Avodah: Vocation, Calling, Service

More than just means to make money, our jobs can be one vehicle for setting the world right.

Print this page Print this page

"'Well, you see, I'm a religious man,' he answered, 'and my work is part of my religious mission.'

"'What do you mean?' I asked.

"'Well, its like this. Moving is hard for most people. It's a very vulnerable time for them. People are nervous about going to a new community, and about having strangers pack their most precious possessions. So, I think God wants me to treat my customers with love and to make them feel that I care about their things and their life. God wants me to help make their changes go smoothly. If I can be happy about it, maybe they can be, too'" (Jeffrey Salkin, Being God's Partner).

Work & Competing Values

Seeing the value in work only heightens the question of how to balance the demands and challenges of work with the rest of our lives--our family, friends, etc. For the rabbis [of classical Talmudic Judaism] the question was different: how to balance Torah/Judaism and work. If, after all, the highest Jewish value is Torah study, which is a lifelong occupation, then shouldn't we minimize our time at work? For the rabbis, the question was how much work to fit into a life a Torah, while for us the question is how much life to fit into a world of work? Yet despite their love of Torah, work occupied a central place in the rabbis' lives.

Rabbi Zakok taught, "Do not make the Torah a spade wherewith to 'dig' [i.e., make a living]" (Mishnah Avot 4:7). Each of the Talmudic rabbis had real jobs, none of them made their livings as rabbis. They understood that the success of the Torah depended upon putting its ideals to work in "real" life. The tradition is only worthwhile if it works during the week, not just on Shabbat.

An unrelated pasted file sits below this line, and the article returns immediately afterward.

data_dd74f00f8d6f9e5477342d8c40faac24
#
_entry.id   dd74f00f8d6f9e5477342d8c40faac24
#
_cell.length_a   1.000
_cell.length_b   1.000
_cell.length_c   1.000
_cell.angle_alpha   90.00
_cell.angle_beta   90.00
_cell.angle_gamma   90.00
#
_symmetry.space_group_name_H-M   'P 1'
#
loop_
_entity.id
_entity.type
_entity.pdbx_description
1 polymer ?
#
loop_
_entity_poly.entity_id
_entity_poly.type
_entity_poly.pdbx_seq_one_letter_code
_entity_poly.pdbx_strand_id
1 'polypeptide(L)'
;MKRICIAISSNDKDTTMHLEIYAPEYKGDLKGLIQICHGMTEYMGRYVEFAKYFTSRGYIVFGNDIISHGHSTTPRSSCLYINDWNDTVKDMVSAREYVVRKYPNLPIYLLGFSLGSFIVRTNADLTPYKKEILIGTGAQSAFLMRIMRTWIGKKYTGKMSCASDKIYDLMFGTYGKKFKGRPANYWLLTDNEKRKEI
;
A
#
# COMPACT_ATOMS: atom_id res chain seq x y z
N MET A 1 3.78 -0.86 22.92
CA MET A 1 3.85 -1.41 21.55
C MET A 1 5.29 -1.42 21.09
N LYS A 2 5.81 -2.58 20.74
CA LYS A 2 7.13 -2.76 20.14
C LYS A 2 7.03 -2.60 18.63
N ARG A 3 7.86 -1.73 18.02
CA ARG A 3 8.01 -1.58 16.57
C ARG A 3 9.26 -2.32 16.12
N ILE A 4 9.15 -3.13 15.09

"Rava [a Babylonian Talmudic sage] said: When they escort people to their Heavenly tribunal after their death, the tribunal asks: 'Did you conduct your business transactions faithfully?' [Only then are you asked:] 'Did you set aside fixed times for Torah study?'" (Babylonian Talmud, Shabbat 31a),

Today we often think of religion as that which takes place in the synagogue or within the realm of ritual. Religion in America can be consigned to the leisure-time activities, allocated to the Sabbath. Instead we are taught the following:

"Joshua said: If people recite two halakhot [Jewish laws] in the morning and two halakhot in the evening, and the rest of the day is occupied with their work, it is imputed to them as though they [meditated upon it day and night, and thus] fulfilled the entire Torah, all of it."

"'Thou shall meditate therein day and night' (Joshua 1:8) [a precept that is impossible to fulfill]. Hence Rabbi Simeon ben Yohai said: Only to people who ate manna [whom God provided sustenance] was the Torah given to study intensely, since such people had no need to engage in craft or business. Otherwise, could a person sit and study Torah, not knowing where their food and drink would come from or where they would get their clothes or coverings?" (Mekhilta de-Rabbi Yishmael, Beshallah, Va-yassa' 3).

Did you like this article?  MyJewishLearning is a not-for-profit organization.

Please consider making a donation today.

Rabbi Michael Strassfeld

Michael Strassfeld is the rabbi of the Society for the Advancement of Judaism, a Reconstructionist synagogue in Manhattan, co-author of The First Jewish Catalog, The Second Jewish Catalog, A Night of Questions: A Passover Haggadah, and author of The Jewish Holidays: A Guide and Commentary.